The Smollett case was a travesty and miscarriage of justice. Nonetheless, criminal prosecution is an Executive branch function and the Judicial branch has no business ordering a Special Prosecutor

    We are privileged to have such eminence chipping in to our online discussion.

    Welcome, Mr. Chief Justice but a spot of advice–you might want to use a pen name.

    • Replies: @JudgeSmails

    Welcome, Mr. Chief Justice but a spot of advice–you might want to use a pen name.
     
    Having a much lower profile, JudgeSmails has no qualms not using a nom de plume or a nom de guerre.
    , @JRoberts
    You forget that I have lifetime tenure. I'm untouchable.
  20. Demonstrating, once again, that given a brush and a bucket of paint, black people–even supposedly intelligent ones–will paint themselves into a corner.

    The State Attorney General ruled that the Smollett incident was insignificant and did not warrant any legal action.

    So then, since American law is determined by precedent, are we to assume, the next time a black man stumbles down the sidewalk claiming that he was attacked by two white hooligans, that he is staging a harmless prank?

    Somehow I think, “Oh mister black man, you can’t fool us twice with that one. We know it wasn’t two white guys, it was your friends” wouldn’t go over too well with the black community or their revered shake-down artist spokesmen.

    In every situation that arises a black will aggressive pursue what he believes to be to his immediate benefit, only to find that he is blindsided by the ultimate, general-case implications of his greed and selfishness waiting for him somewhere down the road.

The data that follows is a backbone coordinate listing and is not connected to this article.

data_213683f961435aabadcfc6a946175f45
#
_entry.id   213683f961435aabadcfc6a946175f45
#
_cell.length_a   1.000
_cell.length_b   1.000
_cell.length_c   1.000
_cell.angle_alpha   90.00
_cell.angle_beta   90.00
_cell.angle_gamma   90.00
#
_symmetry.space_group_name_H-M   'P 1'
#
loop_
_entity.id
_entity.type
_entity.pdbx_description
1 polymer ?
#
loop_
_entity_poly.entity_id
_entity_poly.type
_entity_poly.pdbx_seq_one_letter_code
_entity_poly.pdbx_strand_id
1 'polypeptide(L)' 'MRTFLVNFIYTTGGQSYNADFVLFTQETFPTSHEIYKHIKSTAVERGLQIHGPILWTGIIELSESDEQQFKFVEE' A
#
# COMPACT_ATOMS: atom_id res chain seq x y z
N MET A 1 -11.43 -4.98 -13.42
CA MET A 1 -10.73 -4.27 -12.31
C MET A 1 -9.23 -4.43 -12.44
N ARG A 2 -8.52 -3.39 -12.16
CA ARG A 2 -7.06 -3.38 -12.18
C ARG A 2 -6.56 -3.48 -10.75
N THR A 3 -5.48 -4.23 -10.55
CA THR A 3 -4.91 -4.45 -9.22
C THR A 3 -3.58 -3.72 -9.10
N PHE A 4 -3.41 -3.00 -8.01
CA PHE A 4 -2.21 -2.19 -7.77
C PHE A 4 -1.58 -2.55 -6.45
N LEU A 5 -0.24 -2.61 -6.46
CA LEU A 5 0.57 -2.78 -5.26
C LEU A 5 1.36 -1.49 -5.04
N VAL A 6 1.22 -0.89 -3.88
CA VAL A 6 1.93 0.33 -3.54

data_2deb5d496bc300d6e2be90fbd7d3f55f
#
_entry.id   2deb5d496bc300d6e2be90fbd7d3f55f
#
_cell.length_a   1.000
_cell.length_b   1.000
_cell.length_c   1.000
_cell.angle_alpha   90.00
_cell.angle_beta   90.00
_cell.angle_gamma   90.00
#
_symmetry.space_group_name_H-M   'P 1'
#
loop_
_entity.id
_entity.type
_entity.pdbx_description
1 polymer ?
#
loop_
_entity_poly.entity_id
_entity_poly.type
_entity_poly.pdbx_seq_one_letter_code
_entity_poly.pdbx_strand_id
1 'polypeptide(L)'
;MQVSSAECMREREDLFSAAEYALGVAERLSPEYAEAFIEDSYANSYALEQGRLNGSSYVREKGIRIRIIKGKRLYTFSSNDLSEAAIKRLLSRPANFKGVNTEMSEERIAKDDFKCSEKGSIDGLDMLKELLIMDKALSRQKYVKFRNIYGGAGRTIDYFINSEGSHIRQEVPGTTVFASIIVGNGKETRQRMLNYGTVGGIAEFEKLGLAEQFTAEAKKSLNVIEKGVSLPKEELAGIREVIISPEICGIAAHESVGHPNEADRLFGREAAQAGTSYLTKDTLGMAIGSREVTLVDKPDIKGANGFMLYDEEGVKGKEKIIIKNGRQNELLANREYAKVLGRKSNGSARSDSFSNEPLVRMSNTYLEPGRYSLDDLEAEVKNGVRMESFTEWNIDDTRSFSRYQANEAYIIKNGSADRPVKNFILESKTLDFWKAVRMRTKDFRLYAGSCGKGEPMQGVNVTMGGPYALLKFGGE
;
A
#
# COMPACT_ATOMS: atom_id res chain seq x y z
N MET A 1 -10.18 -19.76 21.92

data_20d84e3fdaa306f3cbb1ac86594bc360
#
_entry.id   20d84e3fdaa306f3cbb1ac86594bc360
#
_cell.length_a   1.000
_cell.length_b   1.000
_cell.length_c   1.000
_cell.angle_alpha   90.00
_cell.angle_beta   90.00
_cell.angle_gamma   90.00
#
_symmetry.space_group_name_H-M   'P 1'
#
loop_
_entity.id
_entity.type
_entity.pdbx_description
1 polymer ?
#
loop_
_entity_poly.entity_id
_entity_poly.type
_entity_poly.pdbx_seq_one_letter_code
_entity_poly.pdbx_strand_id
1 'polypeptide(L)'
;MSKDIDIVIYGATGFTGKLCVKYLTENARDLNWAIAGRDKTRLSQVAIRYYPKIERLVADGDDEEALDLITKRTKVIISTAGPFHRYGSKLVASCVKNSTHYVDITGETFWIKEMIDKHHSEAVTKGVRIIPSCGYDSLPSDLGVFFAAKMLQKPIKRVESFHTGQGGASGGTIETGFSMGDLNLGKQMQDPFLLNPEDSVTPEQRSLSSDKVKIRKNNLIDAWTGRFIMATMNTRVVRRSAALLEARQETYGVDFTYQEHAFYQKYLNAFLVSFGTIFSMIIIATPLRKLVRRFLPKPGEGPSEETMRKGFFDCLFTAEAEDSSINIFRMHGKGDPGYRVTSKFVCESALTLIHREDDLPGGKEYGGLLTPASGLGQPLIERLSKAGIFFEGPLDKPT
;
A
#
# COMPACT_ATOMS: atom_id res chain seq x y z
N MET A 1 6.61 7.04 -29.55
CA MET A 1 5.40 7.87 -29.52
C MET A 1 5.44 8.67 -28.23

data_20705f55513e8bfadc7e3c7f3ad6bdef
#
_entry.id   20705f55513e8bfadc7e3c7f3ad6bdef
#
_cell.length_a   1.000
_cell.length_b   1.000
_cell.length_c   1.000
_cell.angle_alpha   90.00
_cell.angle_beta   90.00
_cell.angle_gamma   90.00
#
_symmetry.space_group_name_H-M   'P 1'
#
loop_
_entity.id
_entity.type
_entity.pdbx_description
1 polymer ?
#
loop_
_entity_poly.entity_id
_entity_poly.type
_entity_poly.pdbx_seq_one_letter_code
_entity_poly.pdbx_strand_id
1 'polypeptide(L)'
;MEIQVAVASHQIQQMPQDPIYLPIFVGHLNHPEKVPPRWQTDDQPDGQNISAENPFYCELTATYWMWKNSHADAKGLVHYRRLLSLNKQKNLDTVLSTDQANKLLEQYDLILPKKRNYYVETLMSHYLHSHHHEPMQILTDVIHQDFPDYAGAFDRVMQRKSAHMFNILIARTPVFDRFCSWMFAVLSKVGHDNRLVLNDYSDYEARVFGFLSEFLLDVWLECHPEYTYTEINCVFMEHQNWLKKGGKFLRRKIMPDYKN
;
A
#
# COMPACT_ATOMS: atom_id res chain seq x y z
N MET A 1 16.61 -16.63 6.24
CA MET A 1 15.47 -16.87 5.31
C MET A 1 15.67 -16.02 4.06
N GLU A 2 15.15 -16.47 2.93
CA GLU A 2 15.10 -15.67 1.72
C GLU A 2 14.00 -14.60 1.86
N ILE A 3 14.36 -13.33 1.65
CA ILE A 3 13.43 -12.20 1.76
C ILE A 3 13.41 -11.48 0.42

One measure of Justice, with a capital J, is being held to your own standards.

  21. The other day I was sitting having lunch in a Greek diner, when I received a court order from Hawaiian Federal Judge, forbidding me to order a side of tzatziki along with my spanakopita. I guess it violates civil rights or something, or maybe it’s just because Trump likes tzatziki, who really knows any more. The kitchen staff dutifully complied. Instead of bringing me lunch, I had to sit through a diversity seminar, then go visit a holocaust museum — and it was a different holocaust museum from the one the diner was in.

    I guess we don’t have any realistic well-understood procedures any more, just orders from judges, which are generally fine so long as they are against Nazis or something. I was not aware that we are still at war with Nazis. I guess a judge ordered that, too. Nazis of course have not actually existed since 1945, but apparently our President is a Nazi who was not actually elected, so Hawaiian Federal Judge can be president instead.

    This judge with the Smollett thing must have ordered the wrong order by mistake. Not to worry, I’m sure it’ll all be reversed on double-secret appeal.

  22. @Jack D
    Sure it does. It's called "checks and balances". When one branch crosses the line , the other branches call them on it. Foxx recused herself (the right thing to do because she was clearly not a disinterested party) but recusing "herself" really means recusing her entire office (and therefore required a special prosecutor) because everyone who works there depends on her for their job. But then she appointed her flunky (and it was abundantly clear that he was her flunky and continued to take orders from her ) to be the "acting state's attorney", which is a non-existent office. This is the kind of stuff that goes on in places like Communist China and Chicago, but we are supposed to have rule of law in the US and the only way you can maintain rule of law is through checks and balances.